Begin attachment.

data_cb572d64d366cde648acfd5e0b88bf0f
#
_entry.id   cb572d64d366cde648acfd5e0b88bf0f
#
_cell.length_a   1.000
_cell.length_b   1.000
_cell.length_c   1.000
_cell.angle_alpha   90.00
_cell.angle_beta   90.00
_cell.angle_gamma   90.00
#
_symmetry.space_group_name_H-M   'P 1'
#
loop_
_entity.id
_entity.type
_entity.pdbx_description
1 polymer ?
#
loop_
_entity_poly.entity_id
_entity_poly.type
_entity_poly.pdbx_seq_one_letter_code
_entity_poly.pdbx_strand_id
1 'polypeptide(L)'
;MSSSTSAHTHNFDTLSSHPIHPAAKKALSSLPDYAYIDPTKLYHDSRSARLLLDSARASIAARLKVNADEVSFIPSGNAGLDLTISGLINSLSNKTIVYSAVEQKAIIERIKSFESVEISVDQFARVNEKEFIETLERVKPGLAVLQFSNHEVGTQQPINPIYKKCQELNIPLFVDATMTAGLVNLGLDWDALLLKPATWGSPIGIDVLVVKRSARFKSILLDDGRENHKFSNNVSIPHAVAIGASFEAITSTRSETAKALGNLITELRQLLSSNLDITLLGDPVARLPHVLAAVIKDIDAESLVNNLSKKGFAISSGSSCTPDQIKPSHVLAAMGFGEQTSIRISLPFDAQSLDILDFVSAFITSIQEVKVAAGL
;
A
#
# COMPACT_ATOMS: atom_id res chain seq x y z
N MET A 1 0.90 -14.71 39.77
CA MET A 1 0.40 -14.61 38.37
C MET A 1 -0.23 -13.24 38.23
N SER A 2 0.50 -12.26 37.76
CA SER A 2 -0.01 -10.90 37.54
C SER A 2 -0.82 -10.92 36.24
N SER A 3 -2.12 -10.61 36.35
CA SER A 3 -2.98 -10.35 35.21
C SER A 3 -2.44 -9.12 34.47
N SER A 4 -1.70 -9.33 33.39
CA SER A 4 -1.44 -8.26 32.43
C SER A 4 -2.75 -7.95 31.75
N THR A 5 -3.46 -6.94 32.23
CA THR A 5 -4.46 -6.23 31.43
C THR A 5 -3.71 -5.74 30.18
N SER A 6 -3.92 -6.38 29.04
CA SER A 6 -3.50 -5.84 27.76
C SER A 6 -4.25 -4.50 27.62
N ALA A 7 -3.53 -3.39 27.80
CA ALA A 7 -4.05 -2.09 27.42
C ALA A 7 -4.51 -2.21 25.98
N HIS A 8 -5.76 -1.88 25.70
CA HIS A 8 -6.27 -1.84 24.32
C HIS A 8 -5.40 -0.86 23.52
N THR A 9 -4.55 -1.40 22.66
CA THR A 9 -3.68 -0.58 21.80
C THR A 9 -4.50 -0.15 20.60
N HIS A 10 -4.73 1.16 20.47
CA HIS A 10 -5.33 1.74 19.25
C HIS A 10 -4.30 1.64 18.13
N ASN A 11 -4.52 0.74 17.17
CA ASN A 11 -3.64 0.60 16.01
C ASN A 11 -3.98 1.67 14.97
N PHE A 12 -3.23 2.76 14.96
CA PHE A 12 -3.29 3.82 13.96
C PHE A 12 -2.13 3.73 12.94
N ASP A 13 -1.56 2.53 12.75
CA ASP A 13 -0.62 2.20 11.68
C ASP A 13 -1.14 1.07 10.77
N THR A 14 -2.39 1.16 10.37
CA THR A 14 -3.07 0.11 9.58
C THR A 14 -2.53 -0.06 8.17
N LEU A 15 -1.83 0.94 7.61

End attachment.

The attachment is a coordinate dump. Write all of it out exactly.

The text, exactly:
data_cb572d64d366cde648acfd5e0b88bf0f
#
_entry.id   cb572d64d366cde648acfd5e0b88bf0f
#
_cell.length_a   1.000
_cell.length_b   1.000
_cell.length_c   1.000
_cell.angle_alpha   90.00
_cell.angle_beta   90.00
_cell.angle_gamma   90.00
#
_symmetry.space_group_name_H-M   'P 1'
#
loop_
_entity.id
_entity.type
_entity.pdbx_description
1 polymer ?
#
loop_
_entity_poly.entity_id
_entity_poly.type
_entity_poly.pdbx_seq_one_letter_code
_entity_poly.pdbx_strand_id
1 'polypeptide(L)'
;MSSSTSAHTHNFDTLSSHPIHPAAKKALSSLPDYAYIDPTKLYHDSRSARLLLDSARASIAARLKVNADEVSFIPSGNAGLDLTISGLINSLSNKTIVYSAVEQKAIIERIKSFESVEISVDQFARVNEKEFIETLERVKPGLAVLQFSNHEVGTQQPINPIYKKCQELNIPLFVDATMTAGLVNLGLDWDALLLKPATWGSPIGIDVLVVKRSARFKSILLDDGRENHKFSNNVSIPHAVAIGASFEAITSTRSETAKALGNLITELRQLLSSNLDITLLGDPVARLPHVLAAVIKDIDAESLVNNLSKKGFAISSGSSCTPDQIKPSHVLAAMGFGEQTSIRISLPFDAQSLDILDFVSAFITSIQEVKVAAGL
;
A
#
# COMPACT_ATOMS: atom_id res chain seq x y z
N MET A 1 0.90 -14.71 39.77
CA MET A 1 0.40 -14.61 38.37
C MET A 1 -0.23 -13.24 38.23
N SER A 2 0.50 -12.26 37.76
CA SER A 2 -0.01 -10.90 37.54
C SER A 2 -0.82 -10.92 36.24
N SER A 3 -2.12 -10.61 36.35
CA SER A 3 -2.98 -10.35 35.21
C SER A 3 -2.44 -9.12 34.47
N SER A 4 -1.70 -9.33 33.39
CA SER A 4 -1.44 -8.26 32.43
C SER A 4 -2.75 -7.95 31.75
N THR A 5 -3.46 -6.94 32.23
CA THR A 5 -4.46 -6.23 31.43
C THR A 5 -3.71 -5.74 30.18
N SER A 6 -3.92 -6.38 29.04
CA SER A 6 -3.50 -5.84 27.76
C SER A 6 -4.25 -4.50 27.62
N ALA A 7 -3.53 -3.39 27.80
CA ALA A 7 -4.05 -2.09 27.42
C ALA A 7 -4.51 -2.21 25.98
N HIS A 8 -5.76 -1.88 25.70
CA HIS A 8 -6.27 -1.84 24.32
C HIS A 8 -5.40 -0.86 23.52
N THR A 9 -4.55 -1.40 22.66
CA THR A 9 -3.68 -0.58 21.80
C THR A 9 -4.50 -0.15 20.60
N HIS A 10 -4.73 1.16 20.47
CA HIS A 10 -5.33 1.74 19.25
C HIS A 10 -4.30 1.64 18.13
N ASN A 11 -4.52 0.74 17.17
CA ASN A 11 -3.64 0.60 16.01
C ASN A 11 -3.98 1.67 14.97
N PHE A 12 -3.23 2.76 14.96
CA PHE A 12 -3.29 3.82 13.96
C PHE A 12 -2.13 3.73 12.94
N ASP A 13 -1.56 2.53 12.75
CA ASP A 13 -0.62 2.20 11.68
C ASP A 13 -1.14 1.07 10.77
N THR A 14 -2.39 1.16 10.37
CA THR A 14 -3.07 0.11 9.58
C THR A 14 -2.53 -0.06 8.17
N LEU A 15 -1.83 0.94 7.61